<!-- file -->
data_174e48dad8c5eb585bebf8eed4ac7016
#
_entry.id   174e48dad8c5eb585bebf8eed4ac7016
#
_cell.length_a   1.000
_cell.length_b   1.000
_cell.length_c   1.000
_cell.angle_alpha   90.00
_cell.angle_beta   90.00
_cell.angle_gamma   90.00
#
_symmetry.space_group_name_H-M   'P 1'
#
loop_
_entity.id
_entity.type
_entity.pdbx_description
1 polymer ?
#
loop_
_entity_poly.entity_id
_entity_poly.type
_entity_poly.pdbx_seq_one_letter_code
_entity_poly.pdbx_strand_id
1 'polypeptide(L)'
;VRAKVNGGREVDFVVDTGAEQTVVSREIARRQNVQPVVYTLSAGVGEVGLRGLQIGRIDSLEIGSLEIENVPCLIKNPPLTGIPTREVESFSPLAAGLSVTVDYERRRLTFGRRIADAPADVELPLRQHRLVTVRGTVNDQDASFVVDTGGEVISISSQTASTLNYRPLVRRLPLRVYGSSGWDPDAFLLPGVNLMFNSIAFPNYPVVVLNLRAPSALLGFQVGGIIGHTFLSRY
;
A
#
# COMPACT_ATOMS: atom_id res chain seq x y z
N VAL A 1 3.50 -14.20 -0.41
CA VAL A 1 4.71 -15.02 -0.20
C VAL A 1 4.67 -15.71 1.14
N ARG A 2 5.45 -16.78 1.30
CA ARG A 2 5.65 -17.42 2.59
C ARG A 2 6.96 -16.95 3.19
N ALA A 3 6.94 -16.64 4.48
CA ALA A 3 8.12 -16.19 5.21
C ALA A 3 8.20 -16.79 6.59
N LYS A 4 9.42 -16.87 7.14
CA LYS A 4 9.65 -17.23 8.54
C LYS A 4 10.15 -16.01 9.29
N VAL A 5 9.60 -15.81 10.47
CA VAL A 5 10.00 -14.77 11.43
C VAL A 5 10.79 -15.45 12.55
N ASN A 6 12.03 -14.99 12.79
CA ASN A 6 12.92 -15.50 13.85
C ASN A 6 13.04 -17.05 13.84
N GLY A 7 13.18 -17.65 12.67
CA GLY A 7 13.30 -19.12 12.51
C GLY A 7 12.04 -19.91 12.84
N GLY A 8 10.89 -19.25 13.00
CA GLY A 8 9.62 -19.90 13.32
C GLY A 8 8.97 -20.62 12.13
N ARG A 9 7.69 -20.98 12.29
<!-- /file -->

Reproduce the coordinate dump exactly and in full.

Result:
data_174e48dad8c5eb585bebf8eed4ac7016
#
_entry.id   174e48dad8c5eb585bebf8eed4ac7016
#
_cell.length_a   1.000
_cell.length_b   1.000
_cell.length_c   1.000
_cell.angle_alpha   90.00
_cell.angle_beta   90.00
_cell.angle_gamma   90.00
#
_symmetry.space_group_name_H-M   'P 1'
#
loop_
_entity.id
_entity.type
_entity.pdbx_description
1 polymer ?
#
loop_
_entity_poly.entity_id
_entity_poly.type
_entity_poly.pdbx_seq_one_letter_code
_entity_poly.pdbx_strand_id
1 'polypeptide(L)'
;VRAKVNGGREVDFVVDTGAEQTVVSREIARRQNVQPVVYTLSAGVGEVGLRGLQIGRIDSLEIGSLEIENVPCLIKNPPLTGIPTREVESFSPLAAGLSVTVDYERRRLTFGRRIADAPADVELPLRQHRLVTVRGTVNDQDASFVVDTGGEVISISSQTASTLNYRPLVRRLPLRVYGSSGWDPDAFLLPGVNLMFNSIAFPNYPVVVLNLRAPSALLGFQVGGIIGHTFLSRY
;
A
#
# COMPACT_ATOMS: atom_id res chain seq x y z
N VAL A 1 3.50 -14.20 -0.41
CA VAL A 1 4.71 -15.02 -0.20
C VAL A 1 4.67 -15.71 1.14
N ARG A 2 5.45 -16.78 1.30
CA ARG A 2 5.65 -17.42 2.59
C ARG A 2 6.96 -16.95 3.19
N ALA A 3 6.94 -16.64 4.48
CA ALA A 3 8.12 -16.19 5.21
C ALA A 3 8.20 -16.79 6.59
N LYS A 4 9.42 -16.87 7.14
CA LYS A 4 9.65 -17.23 8.54
C LYS A 4 10.15 -16.01 9.29
N VAL A 5 9.60 -15.81 10.47
CA VAL A 5 10.00 -14.77 11.43
C VAL A 5 10.79 -15.45 12.55
N ASN A 6 12.03 -14.99 12.79
CA ASN A 6 12.92 -15.50 13.85
C ASN A 6 13.04 -17.05 13.84
N GLY A 7 13.18 -17.65 12.67
CA GLY A 7 13.30 -19.12 12.51
C GLY A 7 12.04 -19.91 12.84
N GLY A 8 10.89 -19.25 13.00
CA GLY A 8 9.62 -19.90 13.32
C GLY A 8 8.97 -20.62 12.13
N ARG A 9 7.69 -20.98 12.29